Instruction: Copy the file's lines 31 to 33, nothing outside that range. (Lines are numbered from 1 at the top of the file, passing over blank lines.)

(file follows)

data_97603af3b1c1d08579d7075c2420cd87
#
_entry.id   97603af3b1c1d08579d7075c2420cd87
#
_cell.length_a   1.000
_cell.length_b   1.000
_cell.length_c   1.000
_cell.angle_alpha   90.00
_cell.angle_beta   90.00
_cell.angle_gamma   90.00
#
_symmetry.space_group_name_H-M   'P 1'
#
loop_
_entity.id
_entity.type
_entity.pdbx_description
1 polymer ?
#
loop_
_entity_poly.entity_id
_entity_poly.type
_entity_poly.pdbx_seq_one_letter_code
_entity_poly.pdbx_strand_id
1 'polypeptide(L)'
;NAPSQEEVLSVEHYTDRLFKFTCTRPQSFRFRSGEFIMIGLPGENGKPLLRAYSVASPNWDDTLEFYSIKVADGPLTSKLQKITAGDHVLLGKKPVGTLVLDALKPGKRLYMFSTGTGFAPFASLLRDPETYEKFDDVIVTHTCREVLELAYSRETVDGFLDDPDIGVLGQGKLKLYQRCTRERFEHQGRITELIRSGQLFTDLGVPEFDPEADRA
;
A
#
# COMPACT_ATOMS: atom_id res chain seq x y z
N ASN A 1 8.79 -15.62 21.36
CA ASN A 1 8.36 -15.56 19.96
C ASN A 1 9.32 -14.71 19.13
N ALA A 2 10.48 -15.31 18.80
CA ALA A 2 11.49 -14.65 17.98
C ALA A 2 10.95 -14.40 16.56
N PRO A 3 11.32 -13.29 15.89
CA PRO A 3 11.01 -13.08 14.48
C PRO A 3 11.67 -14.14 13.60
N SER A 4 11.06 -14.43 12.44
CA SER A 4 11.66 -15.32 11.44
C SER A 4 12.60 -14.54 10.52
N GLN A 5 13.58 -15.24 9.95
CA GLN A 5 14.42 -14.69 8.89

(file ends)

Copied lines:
N ASN A 1 8.79 -15.62 21.36
CA ASN A 1 8.36 -15.56 19.96
C ASN A 1 9.32 -14.71 19.13